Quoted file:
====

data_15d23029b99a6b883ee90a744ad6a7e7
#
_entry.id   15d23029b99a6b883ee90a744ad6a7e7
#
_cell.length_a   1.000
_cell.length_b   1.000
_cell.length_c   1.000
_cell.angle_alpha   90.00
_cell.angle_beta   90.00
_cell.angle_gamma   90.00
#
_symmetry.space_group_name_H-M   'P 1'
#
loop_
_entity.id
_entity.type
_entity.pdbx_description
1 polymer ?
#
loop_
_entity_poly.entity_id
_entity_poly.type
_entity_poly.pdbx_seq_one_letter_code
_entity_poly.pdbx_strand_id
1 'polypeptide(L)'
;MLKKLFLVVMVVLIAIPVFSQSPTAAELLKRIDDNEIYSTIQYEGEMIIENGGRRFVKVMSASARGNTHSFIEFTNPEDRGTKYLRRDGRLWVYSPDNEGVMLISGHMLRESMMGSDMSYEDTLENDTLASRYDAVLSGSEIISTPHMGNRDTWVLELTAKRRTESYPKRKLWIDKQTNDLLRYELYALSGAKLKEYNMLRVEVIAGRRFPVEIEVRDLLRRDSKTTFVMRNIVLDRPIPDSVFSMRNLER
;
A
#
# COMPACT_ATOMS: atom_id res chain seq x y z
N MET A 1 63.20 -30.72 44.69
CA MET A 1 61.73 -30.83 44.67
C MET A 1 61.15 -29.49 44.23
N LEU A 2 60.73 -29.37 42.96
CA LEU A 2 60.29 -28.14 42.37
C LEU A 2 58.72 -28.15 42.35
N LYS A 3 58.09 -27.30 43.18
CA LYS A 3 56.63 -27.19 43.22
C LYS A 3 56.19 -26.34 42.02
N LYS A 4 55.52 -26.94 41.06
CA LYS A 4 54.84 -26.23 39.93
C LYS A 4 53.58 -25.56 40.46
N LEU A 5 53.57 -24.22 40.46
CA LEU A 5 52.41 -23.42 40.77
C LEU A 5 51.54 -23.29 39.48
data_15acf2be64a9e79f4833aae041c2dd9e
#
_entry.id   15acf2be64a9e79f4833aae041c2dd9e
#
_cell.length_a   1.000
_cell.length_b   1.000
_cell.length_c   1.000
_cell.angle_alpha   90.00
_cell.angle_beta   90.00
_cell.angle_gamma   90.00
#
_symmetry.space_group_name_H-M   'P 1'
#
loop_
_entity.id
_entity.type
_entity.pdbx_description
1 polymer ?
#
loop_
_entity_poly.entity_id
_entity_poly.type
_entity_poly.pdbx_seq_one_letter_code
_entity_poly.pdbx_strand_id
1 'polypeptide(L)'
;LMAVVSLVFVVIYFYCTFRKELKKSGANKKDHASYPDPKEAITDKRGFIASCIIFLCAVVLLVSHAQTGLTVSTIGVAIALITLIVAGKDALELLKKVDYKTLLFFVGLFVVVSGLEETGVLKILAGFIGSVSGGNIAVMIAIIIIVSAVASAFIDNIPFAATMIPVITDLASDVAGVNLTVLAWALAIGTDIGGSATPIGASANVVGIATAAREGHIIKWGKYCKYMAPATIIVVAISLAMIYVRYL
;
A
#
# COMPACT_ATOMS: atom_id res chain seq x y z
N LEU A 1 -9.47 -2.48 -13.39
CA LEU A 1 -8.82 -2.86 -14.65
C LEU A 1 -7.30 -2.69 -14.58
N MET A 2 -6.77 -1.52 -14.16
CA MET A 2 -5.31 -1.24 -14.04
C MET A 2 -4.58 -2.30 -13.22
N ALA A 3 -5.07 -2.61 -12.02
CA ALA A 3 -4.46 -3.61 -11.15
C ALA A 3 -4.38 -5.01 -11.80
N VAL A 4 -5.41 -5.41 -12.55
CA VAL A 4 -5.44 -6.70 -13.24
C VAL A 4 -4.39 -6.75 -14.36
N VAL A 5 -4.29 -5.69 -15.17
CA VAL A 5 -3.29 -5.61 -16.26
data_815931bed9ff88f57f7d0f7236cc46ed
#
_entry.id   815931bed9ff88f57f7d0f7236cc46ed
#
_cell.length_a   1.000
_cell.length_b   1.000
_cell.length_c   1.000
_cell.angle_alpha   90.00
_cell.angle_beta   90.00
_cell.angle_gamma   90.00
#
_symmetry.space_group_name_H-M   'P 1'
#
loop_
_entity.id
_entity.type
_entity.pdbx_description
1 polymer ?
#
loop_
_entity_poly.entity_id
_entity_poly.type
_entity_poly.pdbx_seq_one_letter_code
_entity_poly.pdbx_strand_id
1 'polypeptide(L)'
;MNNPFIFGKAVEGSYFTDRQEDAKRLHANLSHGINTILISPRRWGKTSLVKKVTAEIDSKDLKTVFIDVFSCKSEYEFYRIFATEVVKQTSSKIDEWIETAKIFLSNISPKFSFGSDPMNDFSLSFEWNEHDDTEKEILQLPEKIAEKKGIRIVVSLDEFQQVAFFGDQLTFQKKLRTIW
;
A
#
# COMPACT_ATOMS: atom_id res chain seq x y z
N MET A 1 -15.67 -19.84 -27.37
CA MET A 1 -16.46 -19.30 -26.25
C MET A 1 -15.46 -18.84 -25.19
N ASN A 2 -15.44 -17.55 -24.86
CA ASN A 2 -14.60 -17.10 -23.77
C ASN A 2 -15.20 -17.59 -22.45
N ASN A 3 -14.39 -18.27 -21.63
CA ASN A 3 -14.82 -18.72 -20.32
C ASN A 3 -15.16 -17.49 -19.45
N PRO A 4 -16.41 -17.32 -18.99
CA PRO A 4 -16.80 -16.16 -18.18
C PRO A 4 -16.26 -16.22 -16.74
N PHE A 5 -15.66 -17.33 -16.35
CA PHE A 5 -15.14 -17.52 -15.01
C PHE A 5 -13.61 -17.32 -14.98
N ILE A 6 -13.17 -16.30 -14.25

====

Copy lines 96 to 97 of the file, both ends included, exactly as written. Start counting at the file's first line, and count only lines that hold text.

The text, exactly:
_cell.length_c   1.000
_cell.angle_alpha   90.00